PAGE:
Edward Bach used his training and experience in bacteriology, vaccine therapy and homeopathy to lead him to a totally new philosophy of wellness. The culmination of his work was the creation of the 38 Bach flower remedies also known globally as Bachblüten, Flores de Bach, Bach flower essences and Bach flowers. Read a short history here or visit the Bach Educational Resource for more information.
Edward Bach was born at Moseley, near Birmingham, in 1886 and trained as a doctor in London. For several years he worked investigating the role of bacteriology in chronic disease. His researches led him to recognise that there were clear personality types that related to the various patterns of ill health, irrespective of the physical symptoms being presented by the patient. Working with vaccine therapy and later with homeopathic remedies, he moved towards the discovery of flower remedies. These he felt could help to harmonise the emotional imbalances that he came to see as the real causes of physical illness.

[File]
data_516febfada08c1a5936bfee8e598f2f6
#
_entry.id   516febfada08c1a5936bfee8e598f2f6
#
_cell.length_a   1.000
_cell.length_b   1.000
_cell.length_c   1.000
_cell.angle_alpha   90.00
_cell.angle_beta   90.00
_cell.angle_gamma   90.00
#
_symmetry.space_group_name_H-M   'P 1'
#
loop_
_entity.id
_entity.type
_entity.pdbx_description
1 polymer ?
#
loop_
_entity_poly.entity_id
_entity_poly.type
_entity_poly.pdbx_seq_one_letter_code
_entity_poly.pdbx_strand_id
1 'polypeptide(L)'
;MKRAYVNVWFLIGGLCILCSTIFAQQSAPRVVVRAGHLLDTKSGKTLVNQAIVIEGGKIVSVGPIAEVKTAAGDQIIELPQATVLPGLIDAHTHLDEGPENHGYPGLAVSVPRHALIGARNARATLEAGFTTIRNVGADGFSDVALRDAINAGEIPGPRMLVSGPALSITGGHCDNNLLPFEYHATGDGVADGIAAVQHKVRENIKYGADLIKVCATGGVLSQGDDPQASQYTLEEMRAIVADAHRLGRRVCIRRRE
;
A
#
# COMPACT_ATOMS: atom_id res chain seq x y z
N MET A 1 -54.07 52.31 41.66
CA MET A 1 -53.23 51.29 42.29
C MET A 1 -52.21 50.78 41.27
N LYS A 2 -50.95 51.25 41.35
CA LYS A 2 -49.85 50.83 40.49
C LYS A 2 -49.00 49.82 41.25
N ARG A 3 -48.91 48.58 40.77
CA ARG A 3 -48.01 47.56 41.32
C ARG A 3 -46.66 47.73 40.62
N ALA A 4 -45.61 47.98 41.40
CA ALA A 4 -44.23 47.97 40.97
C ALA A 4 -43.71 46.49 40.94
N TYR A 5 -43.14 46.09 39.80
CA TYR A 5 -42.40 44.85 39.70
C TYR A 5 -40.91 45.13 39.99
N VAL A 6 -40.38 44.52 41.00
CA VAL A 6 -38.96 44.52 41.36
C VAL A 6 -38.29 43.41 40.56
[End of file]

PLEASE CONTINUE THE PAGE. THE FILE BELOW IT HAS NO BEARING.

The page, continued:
By 1930 he was prepared to give up his successful medical practice in order to search for the plants and trees that came to be known as The Twelve Healers & Other Remedies. Each flower was found to embody the positive and harmonising force for a negative emotional state, be it fear, resentment or despair. In order to transfer this healing force to a patient, Bach prepared essences from the flowers. This essence, diluted to some extent, could then be taken as a medicine. He found that as the negative moods changed so the person would return towards health. Dr Bach explained the healing properties of the remedies in terms of a philosophy of life that saw a person as much more than the outward physical body that is treated in conventional medicine. Illness, he suggested, was a message from our inner being calling for a change in our way of living and our mental outlook. The primary purpose of the flower essences is to help us to change and bring us back to a genuinely happy experience of life. They have been in use throughout the world in the years since Bach’s death in 1936. (Adapted from ‘Dr Bach and his flower remedies’ in The Healing Herbs of Edward Bach by Julian Barnard, first published in 1988.)